67. Harrington RD, Hooton TM, Hackman RC, et al. An outbreak of respiratory syncytial virus in a bone marrow transplant center. J Infect Dis 1992; 165:987.
  68. Khanna N, Widmer AF, Decker M, et al. Respiratory syncytial virus infection in patients with hematological diseases: single-center study and review of the literature. Clin Infect Dis 2008; 46:402.
  69. Small TN, Casson A, Malak SF, et al. Respiratory syncytial virus infection following hematopoietic stem cell transplantation. Bone Marrow Transplant 2002; 29:321.
  70. Boeckh M, Berrey MM, Bowden RA, et al. Phase 1 evaluation of the respiratory syncytial virus-specific monoclonal antibody palivizumab in recipients of hematopoietic stem cell transplants. J Infect Dis 2001; 184:350.
  71. Chemaly RF, Ghosh S, Bodey GP, et al. Respiratory viral infections in adults with hematologic malignancies and human stem cell transplantation recipients: a retrospective study at a major cancer center. Medicine (Baltimore) 2006; 85:278.
  72. Kulkarni S, Powles R, Singhal S, et al. Late pneumococcal infections in bone marrow transplant recipients: is penicillin prophylaxis inadequate? (abstract). Blood 1998; 92:320a.
  73. Wimperis JZ, Brenner MK, Prentice HG, et al. Transfer of a functioning humoral immune system in transplantation of T-lymphocyte-depleted bone marrow. Lancet 1986; 1:339.
  74. Wimperis JZ, Brenner MK, Prentice HG, et al. B cell development and regulation after T cell-depleted marrow transplantation. J Immunol 1987; 138:2445.
  75. Gottlieb DJ, Cryz SJ Jr, Furer E, et al. Immunity against Pseudomonas aeruginosa adoptively transferred to bone marrow transplant recipients. Blood 1990; 76:2470.
  76. Vavassori M, Maccario R, Moretta A, et al. Restricted TCR repertoire and long-term persistence of donor-derived antigen-experienced CD4+ T cells in allogeneic bone marrow transplantation recipients. J Immunol 1996; 157:5739.
  77. Molrine DC, Guinan EC, Antin JH, et al. Donor immunization with Haemophilus influenzae type b (HIB)-conjugate vaccine in allogeneic bone marrow transplantation. Blood 1996; 87:3012.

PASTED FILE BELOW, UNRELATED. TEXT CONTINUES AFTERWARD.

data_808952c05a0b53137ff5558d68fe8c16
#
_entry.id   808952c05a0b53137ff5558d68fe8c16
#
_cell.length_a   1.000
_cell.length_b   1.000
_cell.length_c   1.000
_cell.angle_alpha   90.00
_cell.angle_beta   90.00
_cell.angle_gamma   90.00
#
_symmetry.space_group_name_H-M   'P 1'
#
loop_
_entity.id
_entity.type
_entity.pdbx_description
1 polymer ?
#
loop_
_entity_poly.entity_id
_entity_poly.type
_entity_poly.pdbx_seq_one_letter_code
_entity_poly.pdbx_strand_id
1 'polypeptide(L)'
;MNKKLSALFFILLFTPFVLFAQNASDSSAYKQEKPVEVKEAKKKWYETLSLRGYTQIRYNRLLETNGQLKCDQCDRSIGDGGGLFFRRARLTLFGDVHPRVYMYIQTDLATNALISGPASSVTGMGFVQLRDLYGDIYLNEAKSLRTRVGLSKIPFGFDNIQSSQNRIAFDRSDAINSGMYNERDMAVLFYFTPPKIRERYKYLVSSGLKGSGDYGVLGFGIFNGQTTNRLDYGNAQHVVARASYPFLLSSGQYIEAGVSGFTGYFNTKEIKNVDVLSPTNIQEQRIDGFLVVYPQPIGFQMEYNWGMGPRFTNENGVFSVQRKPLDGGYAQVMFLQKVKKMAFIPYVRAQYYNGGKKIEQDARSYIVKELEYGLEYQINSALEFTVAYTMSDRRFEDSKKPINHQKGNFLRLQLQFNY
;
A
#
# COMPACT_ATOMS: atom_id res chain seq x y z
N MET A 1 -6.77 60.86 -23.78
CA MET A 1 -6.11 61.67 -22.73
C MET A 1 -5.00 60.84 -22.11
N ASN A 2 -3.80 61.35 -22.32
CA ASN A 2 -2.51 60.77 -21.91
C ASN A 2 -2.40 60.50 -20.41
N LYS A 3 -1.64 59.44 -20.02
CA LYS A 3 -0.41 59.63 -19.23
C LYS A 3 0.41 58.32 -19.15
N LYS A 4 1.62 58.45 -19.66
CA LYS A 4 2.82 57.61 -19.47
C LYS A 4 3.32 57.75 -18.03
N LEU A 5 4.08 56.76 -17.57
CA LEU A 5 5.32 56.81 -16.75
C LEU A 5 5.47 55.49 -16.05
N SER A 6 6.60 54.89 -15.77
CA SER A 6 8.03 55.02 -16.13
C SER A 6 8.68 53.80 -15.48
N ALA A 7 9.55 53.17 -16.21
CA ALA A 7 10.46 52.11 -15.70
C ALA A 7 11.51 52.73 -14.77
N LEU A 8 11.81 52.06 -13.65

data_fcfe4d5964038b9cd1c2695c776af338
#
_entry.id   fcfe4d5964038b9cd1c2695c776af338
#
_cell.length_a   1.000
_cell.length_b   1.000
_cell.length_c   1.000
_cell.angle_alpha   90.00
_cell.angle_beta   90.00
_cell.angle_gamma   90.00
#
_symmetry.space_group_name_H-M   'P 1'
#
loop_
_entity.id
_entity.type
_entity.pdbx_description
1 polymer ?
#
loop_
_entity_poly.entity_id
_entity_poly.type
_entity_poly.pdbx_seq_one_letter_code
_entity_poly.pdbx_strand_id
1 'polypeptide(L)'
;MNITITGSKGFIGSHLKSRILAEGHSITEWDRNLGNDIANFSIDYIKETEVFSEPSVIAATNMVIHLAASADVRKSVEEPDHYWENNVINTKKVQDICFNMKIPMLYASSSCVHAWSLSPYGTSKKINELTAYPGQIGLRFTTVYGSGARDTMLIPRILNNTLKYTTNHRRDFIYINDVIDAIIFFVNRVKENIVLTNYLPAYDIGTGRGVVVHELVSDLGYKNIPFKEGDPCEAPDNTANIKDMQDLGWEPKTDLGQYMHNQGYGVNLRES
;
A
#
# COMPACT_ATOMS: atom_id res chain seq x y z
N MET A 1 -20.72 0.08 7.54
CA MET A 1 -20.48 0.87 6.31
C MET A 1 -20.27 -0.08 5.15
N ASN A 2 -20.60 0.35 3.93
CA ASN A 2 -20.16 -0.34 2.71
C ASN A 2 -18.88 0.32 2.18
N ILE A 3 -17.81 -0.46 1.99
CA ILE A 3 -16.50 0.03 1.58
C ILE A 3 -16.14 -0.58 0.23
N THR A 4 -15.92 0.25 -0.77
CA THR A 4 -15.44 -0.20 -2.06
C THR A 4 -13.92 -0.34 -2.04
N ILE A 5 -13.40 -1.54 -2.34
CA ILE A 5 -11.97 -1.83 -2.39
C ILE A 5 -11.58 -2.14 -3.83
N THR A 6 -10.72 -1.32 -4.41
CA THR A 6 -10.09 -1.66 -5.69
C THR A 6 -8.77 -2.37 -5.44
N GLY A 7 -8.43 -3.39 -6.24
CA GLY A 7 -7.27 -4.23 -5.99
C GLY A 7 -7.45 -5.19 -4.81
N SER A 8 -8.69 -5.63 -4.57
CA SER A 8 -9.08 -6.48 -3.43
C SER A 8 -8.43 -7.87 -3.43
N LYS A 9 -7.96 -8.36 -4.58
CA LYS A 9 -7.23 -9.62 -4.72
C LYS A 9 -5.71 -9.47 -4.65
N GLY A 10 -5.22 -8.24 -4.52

78. Storek J, Dawson MA, Lim LC, et al. Efficacy of donor vaccination before hematopoietic cell transplantation and recipient vaccination both before and early after transplantation. Bone Marrow Transplant 2004; 33:337.
  79. Molrine DC, Antin JH, Guinan EC, et al. Donor immunization with pneumococcal conjugate vaccine and early protective antibody responses following allogeneic hematopoietic cell transplantation. Blood 2003; 101:831.
  80. Parkkali T, Käyhty H, Hovi T, et al. A randomized study on donor immunization with tetanus-diphtheria, Haemophilus influenzae type b and inactivated poliovirus vaccines to improve the recipient responses to the same vaccines after allogeneic bone marrow transplantation. Bone Marrow Transplant 2007; 39:179.
  81. Brugger SA, Oesterreicher C, Hofmann H, et al. Hepatitis B virus clearance by transplantation of bone marrow from hepatitis B immunised donor. Lancet 1997; 349:996.
  82. Centers for Disease Control and Prevention (CDC). Prevention and control of seasonal influenza with vaccines. Recommendations of the Advisory Committee on Immunization Practices--United States, 2013-2014. MMWR Recomm Rep 2013; 62:1.